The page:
June 30, 2022

Making Nutritious Food Cost Effective and Part of Your Everyday

Between our busy lifestyles and accumulating dietary requirements, consciously eating and cooking with nutritious food can prove challenging, and not always economical.

Often we default to what is easiest, what is cheapest or what is quickest. However easy, cheap and quick doesn’t always mean healthy, wholesome and nourishing. Here are some tips to help you make nutritious food part of your everyday, and cost effective…

  • Cook in bulk. Double your portion size when cooking dinner and eat as leftovers the next day for lunch, or freeze for another meal later in the month. 
  • Transform your leftovers into new recipes and meals, like adding shredded roast chicken to toasted sandwiches or roasted vegetables in a breakfast frittata. 
  • Use up excess fruit and vegetables that are passed their freshness in savvy ways, like freezing overripe fruit for smoothies or adding vegetables to stocks, soups and stews. 
  • Cook your meals at home or make them and take them to school or work with you. It's less costly than takeaway and gives you control over what you’re eating. 
  • Don’t shop when you’re hungry. You’ll likely make more unintended purchases and default to selecting items that are less nutritious, like sweet and salty snacks.
  • Buy in-season wholefoods to nourish your body rather than out of season, processed and packaged foods. Not only do our body’s nutritional needs change with the seasons (for example, citrus fruits are in season during winter because our bodies require more Vitamin C in the colder months to boost immunity), but out of season produce and packaged foods always carry a higher price tag because of the lengthy processing times.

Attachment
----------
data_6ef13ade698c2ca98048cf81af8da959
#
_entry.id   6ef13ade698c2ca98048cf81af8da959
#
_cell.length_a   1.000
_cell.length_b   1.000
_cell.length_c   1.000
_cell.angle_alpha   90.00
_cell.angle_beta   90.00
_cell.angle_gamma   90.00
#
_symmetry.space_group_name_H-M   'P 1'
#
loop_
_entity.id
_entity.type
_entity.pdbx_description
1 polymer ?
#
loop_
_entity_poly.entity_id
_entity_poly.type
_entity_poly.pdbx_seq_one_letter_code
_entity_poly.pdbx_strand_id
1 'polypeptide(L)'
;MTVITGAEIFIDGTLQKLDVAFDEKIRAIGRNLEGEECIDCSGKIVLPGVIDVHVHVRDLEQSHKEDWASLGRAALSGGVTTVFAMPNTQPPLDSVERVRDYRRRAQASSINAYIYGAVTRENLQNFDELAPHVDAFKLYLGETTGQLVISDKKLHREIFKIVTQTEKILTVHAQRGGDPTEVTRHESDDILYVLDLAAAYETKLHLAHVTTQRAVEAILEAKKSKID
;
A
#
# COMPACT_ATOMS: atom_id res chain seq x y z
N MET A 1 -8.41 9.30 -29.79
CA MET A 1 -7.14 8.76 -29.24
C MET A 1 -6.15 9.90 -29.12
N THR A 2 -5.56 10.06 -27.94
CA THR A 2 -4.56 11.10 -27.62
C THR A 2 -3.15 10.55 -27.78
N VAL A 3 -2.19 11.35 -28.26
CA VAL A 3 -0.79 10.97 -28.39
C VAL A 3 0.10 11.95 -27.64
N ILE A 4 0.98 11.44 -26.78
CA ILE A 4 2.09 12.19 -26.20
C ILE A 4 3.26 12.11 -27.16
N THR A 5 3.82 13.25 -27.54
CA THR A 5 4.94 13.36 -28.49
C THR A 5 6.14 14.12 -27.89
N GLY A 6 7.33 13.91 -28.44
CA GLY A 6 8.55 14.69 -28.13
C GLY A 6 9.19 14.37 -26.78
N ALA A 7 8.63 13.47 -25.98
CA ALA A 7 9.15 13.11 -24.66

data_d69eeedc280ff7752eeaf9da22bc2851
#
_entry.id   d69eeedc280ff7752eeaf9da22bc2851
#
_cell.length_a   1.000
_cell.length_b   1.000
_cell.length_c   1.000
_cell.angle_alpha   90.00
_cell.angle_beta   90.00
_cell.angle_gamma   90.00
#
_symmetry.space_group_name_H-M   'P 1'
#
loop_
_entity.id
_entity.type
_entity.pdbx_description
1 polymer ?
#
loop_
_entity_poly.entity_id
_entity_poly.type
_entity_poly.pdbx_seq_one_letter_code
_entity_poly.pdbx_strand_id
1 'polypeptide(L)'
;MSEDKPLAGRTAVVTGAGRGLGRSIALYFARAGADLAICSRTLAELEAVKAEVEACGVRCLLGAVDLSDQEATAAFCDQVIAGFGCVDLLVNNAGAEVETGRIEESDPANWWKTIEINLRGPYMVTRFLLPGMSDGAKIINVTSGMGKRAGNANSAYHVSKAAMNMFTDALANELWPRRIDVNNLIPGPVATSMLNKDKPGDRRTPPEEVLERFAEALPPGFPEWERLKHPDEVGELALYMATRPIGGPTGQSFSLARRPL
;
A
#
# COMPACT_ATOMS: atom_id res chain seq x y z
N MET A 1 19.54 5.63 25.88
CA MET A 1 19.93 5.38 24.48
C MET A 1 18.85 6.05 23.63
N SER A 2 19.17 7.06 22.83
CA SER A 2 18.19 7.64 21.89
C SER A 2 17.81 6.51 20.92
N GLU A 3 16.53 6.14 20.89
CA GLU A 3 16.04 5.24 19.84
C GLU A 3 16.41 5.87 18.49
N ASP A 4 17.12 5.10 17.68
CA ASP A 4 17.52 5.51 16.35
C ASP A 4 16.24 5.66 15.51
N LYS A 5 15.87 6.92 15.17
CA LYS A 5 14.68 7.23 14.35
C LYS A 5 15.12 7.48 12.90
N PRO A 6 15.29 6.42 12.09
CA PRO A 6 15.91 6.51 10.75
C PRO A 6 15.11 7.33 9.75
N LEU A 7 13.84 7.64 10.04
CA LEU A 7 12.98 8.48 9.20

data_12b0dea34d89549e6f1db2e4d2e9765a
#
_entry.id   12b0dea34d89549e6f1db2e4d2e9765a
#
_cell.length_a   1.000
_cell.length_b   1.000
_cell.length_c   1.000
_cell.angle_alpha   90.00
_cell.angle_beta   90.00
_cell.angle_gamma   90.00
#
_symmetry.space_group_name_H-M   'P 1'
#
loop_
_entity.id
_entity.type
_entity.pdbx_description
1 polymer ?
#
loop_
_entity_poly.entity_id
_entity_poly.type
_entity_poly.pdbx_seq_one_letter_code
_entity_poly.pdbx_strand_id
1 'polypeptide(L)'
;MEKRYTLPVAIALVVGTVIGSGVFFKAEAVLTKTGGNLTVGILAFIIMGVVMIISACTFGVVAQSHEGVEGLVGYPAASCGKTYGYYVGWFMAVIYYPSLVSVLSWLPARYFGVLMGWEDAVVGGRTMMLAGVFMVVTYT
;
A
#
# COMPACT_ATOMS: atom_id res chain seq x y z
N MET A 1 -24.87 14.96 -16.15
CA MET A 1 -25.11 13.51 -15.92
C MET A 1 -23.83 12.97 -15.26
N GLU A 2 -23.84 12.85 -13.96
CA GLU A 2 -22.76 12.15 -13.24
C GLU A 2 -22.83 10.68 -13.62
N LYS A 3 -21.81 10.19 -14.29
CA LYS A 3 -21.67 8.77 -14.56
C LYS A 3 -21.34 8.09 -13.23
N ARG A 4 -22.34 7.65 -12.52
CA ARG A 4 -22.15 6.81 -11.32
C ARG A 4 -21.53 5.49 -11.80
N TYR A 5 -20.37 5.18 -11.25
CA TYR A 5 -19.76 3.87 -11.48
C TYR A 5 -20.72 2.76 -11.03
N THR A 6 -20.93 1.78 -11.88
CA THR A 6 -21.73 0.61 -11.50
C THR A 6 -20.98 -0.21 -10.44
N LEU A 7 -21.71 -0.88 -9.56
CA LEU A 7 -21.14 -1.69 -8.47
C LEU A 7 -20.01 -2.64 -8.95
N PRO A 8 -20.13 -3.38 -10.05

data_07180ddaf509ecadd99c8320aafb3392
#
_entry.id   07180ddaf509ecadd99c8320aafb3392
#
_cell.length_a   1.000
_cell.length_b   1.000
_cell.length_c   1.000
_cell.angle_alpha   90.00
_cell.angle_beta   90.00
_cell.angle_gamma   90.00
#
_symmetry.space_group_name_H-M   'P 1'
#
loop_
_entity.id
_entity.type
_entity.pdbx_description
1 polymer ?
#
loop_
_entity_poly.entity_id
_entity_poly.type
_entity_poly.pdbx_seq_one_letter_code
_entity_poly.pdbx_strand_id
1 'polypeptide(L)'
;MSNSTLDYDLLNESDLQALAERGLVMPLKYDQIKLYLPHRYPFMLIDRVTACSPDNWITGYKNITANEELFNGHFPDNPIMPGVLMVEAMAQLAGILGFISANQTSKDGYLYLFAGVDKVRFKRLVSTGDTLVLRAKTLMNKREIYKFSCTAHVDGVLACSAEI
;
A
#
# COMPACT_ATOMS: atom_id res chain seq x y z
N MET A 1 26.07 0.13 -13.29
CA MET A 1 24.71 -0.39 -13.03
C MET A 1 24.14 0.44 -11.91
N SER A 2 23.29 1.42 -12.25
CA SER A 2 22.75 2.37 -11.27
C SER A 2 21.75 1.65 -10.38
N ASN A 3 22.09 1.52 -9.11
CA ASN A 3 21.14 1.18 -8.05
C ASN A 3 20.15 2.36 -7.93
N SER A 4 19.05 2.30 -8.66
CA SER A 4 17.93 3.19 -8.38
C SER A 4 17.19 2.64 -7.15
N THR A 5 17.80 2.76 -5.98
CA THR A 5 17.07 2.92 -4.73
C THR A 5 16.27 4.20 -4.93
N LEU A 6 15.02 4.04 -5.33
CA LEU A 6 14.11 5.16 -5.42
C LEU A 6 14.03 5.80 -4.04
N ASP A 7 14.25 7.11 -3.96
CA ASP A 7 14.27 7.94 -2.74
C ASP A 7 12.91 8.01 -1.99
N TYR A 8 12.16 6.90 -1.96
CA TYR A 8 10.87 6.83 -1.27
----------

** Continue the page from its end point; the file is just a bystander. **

• You will find that buying organic food produced locally and directly from the producer, (i.e farmer’s market) will be substantially cheaper than if you purchased it from a grocery store. The produce will also be seasonal and usually better quality.
  • Make conventionally processed foods from scratch, such as condiments, snacks and baked goods. This gives you control over ingredients and won’t involve nasty additives that are often used to prolong shelf life. 
  • Buy staple items like flours, grains, tea leaves and coffee in bulk from a bulk wholefoods store. You can buy a greater quantity of product with minimal processing and packaging (e.g. loose leaf tea as opposed to tea bags), which makes them more affordable to purchase. 
  • Food that is higher in protein and fibre will keep you feeling fuller for longer. Try increasing the variety of proteins in your diet like chicken, eggs, beans and tofu as well as high fibrous fruit and vegetables like apples, broccoli and spinach. Feeling full and satisfied in turn makes you feel less inclined to reach for sweet and salty processed snacks.
  • To cut down on food waste and save money, create a meal plan full of nutritious recipes you want to make for the week, then create a shopping list based on this meal plan. This will help limit unintended purchases and ensure your healthy eating is well planned for. You can use the shopping list function in the HaltH app for this.
  • To further cut down on food waste and save money, create meals around ingredients you already have in the fridge rather than buying all new ingredients to make a recipe. Use the HaltH app to search recipes using a specific ingredient as the search term.
  • Join a food co-op and buy goods and produce in groups to not only get discounts but also get access to a variety of ingredients. 
  • Grow your own food in your garden or in pots on your kitchen counter. This can be as simple as herbs and sprouts or more substantial like tomatoes and cucumbers. There are many herbs and vegetables that are easy to grow and highly nutritious. See Grow Your Own Sprouts.
Written by: Michelle Cloete
Editor: Amanda Chebatte